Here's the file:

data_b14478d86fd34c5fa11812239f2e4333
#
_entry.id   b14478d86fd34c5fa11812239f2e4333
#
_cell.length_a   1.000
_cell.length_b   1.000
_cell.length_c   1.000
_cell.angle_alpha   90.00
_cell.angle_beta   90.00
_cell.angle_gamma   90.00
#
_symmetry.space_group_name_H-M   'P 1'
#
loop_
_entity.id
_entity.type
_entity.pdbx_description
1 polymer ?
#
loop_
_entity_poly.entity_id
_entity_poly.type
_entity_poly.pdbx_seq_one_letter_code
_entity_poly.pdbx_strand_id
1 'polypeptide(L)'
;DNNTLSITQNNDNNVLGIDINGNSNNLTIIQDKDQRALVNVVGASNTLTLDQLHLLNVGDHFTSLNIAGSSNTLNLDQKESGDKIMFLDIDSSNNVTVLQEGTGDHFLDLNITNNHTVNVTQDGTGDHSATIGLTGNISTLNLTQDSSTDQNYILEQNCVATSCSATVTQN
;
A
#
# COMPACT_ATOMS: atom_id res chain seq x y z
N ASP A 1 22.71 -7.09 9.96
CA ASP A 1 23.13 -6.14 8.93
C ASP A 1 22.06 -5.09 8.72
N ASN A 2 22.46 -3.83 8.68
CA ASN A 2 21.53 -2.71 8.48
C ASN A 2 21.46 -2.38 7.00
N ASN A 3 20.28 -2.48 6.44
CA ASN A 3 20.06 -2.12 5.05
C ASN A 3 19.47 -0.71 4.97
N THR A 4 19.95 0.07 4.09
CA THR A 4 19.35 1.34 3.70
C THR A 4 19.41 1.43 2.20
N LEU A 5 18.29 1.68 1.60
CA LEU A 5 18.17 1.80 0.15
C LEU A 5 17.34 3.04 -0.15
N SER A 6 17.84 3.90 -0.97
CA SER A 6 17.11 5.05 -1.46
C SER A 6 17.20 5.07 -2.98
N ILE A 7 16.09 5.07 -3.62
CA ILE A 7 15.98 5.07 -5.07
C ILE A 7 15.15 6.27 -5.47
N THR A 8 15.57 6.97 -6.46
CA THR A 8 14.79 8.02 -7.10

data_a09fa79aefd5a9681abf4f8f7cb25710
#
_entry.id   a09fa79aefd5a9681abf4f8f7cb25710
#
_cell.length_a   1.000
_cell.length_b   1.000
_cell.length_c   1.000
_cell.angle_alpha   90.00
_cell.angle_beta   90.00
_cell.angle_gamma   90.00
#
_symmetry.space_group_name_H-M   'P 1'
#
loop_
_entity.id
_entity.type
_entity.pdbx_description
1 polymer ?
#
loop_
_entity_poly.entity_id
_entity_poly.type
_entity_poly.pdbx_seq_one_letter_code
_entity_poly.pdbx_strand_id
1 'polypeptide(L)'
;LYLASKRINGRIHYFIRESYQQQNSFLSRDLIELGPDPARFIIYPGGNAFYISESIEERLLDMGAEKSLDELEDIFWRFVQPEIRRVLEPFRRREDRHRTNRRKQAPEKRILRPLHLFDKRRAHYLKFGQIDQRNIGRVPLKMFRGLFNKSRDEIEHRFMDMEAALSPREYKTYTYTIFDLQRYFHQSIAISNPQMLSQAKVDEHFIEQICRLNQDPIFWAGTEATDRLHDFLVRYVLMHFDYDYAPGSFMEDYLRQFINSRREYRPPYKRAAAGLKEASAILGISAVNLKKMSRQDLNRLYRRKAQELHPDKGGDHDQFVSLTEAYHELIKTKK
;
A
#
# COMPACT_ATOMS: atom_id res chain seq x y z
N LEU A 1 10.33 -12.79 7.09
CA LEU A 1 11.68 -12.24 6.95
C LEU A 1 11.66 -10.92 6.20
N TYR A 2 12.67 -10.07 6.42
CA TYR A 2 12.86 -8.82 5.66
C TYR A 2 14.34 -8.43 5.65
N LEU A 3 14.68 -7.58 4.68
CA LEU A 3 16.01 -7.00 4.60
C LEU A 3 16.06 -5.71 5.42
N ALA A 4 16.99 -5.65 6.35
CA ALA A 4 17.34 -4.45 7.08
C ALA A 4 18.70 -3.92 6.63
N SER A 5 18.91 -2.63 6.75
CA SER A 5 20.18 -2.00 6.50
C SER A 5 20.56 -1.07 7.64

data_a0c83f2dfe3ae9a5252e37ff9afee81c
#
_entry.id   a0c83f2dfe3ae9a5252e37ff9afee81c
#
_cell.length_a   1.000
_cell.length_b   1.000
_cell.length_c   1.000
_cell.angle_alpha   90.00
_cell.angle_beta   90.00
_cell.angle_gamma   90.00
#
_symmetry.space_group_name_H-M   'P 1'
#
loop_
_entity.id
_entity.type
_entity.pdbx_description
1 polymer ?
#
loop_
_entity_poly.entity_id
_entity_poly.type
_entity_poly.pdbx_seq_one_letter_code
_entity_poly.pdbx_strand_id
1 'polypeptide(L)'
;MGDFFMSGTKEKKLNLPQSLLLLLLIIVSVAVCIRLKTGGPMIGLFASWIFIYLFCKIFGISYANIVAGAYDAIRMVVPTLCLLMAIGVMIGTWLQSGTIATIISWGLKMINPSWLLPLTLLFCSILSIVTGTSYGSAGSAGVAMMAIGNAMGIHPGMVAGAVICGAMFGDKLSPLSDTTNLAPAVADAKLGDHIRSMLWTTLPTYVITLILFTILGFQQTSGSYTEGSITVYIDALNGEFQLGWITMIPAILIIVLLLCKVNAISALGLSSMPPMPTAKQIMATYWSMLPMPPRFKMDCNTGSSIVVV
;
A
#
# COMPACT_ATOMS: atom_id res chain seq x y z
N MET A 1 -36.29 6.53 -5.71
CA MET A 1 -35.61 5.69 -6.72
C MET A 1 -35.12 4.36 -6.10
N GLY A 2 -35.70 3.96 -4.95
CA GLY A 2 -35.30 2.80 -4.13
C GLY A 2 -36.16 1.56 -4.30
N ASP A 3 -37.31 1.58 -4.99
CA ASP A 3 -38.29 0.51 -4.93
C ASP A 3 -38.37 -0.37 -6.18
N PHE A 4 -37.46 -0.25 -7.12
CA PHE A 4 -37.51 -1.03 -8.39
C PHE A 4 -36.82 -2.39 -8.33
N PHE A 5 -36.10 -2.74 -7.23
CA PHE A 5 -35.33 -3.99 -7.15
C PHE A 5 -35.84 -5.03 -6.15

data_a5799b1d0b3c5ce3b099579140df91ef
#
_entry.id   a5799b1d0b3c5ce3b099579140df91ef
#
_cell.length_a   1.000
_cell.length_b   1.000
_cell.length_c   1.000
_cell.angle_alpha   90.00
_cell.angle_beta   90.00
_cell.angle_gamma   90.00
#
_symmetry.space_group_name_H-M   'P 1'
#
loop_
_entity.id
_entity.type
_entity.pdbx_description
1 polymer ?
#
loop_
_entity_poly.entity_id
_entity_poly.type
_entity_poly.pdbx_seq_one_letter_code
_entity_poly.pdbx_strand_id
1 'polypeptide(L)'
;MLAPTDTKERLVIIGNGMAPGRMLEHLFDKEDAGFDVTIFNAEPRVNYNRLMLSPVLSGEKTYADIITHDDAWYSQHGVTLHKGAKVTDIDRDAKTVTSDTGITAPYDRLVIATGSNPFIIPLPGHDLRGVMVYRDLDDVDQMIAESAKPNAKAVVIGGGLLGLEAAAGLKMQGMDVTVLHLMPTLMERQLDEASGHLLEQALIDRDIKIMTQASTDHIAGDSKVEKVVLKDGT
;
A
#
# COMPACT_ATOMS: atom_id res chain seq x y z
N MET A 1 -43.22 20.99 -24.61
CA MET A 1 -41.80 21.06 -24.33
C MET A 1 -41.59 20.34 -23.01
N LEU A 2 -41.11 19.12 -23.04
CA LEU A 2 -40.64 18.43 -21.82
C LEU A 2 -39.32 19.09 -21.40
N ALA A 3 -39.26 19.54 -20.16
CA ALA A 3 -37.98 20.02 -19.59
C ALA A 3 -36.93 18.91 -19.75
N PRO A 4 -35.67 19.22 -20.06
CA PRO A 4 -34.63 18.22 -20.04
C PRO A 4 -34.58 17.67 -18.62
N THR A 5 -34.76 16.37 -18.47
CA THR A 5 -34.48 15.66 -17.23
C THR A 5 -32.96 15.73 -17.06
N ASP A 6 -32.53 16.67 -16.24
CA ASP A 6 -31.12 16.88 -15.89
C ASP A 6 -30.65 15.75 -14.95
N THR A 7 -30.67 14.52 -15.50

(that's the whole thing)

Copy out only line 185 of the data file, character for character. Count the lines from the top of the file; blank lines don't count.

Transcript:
C PRO A 4 -34.58 17.67 -18.62